Grammys Executive Producer Ken Ehrlich and his team were scrambling Saturday night to find a poignant and proper way to mark the passing of Whitney Houston and their plan was to have Jennifer Hudson perform a “respectful musical tribute” on the CBS broadcast on Sunday night.
“It’s too fresh in everyone’s memory to do more at this time, but we would be remiss if we didn’t recognize Whitney’s remarkable contribution to music fans in general, and in particular her close ties with the Grammy telecast and her Grammy wins and nominations over the years,” said Ehrlich, a key figure in the Grammys since the early 1980s.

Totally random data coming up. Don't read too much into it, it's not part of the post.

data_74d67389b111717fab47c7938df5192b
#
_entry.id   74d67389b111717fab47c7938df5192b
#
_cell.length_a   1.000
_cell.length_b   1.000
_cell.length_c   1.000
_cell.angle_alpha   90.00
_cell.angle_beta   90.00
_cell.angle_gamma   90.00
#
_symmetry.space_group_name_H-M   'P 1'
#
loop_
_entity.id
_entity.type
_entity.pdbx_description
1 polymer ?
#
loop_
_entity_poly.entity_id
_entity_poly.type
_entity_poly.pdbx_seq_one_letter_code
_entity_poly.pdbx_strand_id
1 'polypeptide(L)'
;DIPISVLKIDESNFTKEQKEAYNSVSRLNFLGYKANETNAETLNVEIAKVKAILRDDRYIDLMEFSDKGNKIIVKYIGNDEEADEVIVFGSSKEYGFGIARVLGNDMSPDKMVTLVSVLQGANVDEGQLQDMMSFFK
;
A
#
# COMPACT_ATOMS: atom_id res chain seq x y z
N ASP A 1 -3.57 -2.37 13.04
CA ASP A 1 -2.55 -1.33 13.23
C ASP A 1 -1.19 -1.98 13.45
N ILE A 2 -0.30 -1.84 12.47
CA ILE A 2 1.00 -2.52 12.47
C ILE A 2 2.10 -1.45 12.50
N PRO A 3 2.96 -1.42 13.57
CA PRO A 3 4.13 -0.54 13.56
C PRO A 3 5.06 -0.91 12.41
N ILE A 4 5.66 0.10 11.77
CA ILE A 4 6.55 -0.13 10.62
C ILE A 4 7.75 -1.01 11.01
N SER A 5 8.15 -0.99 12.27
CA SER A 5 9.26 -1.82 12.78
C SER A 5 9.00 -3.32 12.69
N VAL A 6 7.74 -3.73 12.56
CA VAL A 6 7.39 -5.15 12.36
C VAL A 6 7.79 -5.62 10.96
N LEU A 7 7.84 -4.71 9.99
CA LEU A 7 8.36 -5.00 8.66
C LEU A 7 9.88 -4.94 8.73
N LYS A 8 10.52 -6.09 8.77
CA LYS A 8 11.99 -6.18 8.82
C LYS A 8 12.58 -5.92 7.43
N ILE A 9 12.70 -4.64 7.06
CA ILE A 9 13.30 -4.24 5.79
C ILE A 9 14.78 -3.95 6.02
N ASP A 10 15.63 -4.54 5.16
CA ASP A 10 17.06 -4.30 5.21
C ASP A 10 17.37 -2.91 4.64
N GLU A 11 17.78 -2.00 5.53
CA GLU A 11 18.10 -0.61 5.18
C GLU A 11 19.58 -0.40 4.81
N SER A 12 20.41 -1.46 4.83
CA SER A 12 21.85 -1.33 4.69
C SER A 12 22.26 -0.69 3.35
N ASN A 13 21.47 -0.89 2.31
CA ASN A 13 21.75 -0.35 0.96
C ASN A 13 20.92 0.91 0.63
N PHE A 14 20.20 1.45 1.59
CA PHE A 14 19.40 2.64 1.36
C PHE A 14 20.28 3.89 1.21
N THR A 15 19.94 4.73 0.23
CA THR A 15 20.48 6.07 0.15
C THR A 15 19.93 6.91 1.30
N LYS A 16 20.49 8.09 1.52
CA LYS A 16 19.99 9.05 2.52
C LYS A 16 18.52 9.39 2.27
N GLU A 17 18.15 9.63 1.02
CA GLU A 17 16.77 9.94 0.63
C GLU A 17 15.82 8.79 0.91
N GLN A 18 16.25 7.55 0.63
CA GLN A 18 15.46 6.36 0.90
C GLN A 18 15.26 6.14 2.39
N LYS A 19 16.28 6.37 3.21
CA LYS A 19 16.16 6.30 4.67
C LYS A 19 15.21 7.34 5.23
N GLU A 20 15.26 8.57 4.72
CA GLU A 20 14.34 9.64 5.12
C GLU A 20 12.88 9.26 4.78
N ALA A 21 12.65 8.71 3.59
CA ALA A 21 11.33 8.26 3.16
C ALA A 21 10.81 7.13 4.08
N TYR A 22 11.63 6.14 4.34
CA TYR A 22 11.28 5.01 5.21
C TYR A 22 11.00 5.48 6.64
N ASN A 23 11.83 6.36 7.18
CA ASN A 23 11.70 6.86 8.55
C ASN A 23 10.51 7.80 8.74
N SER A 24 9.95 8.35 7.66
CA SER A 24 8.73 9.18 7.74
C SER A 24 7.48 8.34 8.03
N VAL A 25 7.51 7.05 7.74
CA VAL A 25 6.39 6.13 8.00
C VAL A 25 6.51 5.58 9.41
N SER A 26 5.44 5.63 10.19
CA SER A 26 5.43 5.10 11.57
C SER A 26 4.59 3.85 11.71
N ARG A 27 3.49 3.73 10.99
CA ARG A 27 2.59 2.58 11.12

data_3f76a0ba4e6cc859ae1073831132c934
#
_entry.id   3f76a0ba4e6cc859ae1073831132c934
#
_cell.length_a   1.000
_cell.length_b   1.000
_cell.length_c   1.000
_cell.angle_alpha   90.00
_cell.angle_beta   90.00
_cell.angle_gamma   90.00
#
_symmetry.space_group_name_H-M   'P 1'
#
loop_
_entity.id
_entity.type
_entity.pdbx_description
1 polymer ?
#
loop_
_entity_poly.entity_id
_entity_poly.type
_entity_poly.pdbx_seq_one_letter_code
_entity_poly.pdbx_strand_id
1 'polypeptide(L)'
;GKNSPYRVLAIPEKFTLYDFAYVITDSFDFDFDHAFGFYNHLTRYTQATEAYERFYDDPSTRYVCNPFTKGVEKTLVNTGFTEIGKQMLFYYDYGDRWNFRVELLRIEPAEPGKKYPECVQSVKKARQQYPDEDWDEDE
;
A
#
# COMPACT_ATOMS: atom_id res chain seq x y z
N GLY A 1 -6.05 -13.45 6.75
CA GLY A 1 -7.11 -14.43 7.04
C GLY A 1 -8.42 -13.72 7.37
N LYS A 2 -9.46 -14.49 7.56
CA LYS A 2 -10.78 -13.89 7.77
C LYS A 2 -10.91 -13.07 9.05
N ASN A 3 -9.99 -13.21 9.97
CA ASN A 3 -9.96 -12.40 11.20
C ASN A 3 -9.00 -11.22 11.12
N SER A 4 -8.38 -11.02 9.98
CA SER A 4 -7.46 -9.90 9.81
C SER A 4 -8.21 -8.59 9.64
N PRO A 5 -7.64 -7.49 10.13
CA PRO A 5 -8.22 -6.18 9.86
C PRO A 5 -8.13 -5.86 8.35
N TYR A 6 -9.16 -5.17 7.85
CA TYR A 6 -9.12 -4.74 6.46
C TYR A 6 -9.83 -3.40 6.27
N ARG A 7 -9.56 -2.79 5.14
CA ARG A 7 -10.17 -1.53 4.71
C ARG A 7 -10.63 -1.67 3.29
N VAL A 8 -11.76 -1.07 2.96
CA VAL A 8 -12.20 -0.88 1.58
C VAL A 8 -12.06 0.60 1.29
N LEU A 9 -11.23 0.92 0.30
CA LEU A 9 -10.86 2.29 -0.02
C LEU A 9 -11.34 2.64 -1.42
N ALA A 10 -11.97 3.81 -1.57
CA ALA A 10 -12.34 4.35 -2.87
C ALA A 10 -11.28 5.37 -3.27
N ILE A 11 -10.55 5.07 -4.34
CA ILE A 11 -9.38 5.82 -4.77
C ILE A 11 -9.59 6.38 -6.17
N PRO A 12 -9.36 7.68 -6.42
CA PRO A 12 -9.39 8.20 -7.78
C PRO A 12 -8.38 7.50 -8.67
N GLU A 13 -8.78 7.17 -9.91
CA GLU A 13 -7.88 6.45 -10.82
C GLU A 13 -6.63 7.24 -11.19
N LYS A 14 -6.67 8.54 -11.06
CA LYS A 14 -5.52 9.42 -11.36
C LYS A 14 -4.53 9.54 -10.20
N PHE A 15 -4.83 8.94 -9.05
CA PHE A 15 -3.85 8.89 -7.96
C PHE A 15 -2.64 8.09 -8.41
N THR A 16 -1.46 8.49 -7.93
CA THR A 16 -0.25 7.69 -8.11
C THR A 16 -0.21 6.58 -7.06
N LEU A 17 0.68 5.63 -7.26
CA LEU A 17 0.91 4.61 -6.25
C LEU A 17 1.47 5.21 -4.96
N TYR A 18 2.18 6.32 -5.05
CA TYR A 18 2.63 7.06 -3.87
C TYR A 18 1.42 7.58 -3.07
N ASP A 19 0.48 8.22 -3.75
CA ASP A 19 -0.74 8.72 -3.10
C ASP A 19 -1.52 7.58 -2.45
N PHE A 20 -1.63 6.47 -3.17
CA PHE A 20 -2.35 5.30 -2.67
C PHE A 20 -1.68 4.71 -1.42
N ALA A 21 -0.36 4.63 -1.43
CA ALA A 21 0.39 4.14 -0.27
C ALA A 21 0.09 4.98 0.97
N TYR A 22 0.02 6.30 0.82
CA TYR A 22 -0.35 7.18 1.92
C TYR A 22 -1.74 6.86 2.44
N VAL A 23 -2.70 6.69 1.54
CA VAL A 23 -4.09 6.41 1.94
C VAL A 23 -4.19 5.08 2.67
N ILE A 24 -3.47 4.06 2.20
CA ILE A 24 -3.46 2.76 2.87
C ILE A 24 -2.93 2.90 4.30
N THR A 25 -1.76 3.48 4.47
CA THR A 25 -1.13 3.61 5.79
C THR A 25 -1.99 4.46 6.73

Ehrlich said it was difficult for him to watch the decline of Houston through the years as addiction and chaos took away too much of her golden success story and her singular voice.
“It’s hard to think of an artist who had such an incredible instrument, not to mention beauty, which made her difficulties in recent years even harder to accept,” Ehrlich said.
Ehrlich recalled one shaky night in New York when word of Houston’s behavior leading up to the award show spurred him to visit her dressing room at Madison Square Garden to gauge her ability to perform — he marveled to find that she had already pulled herself together.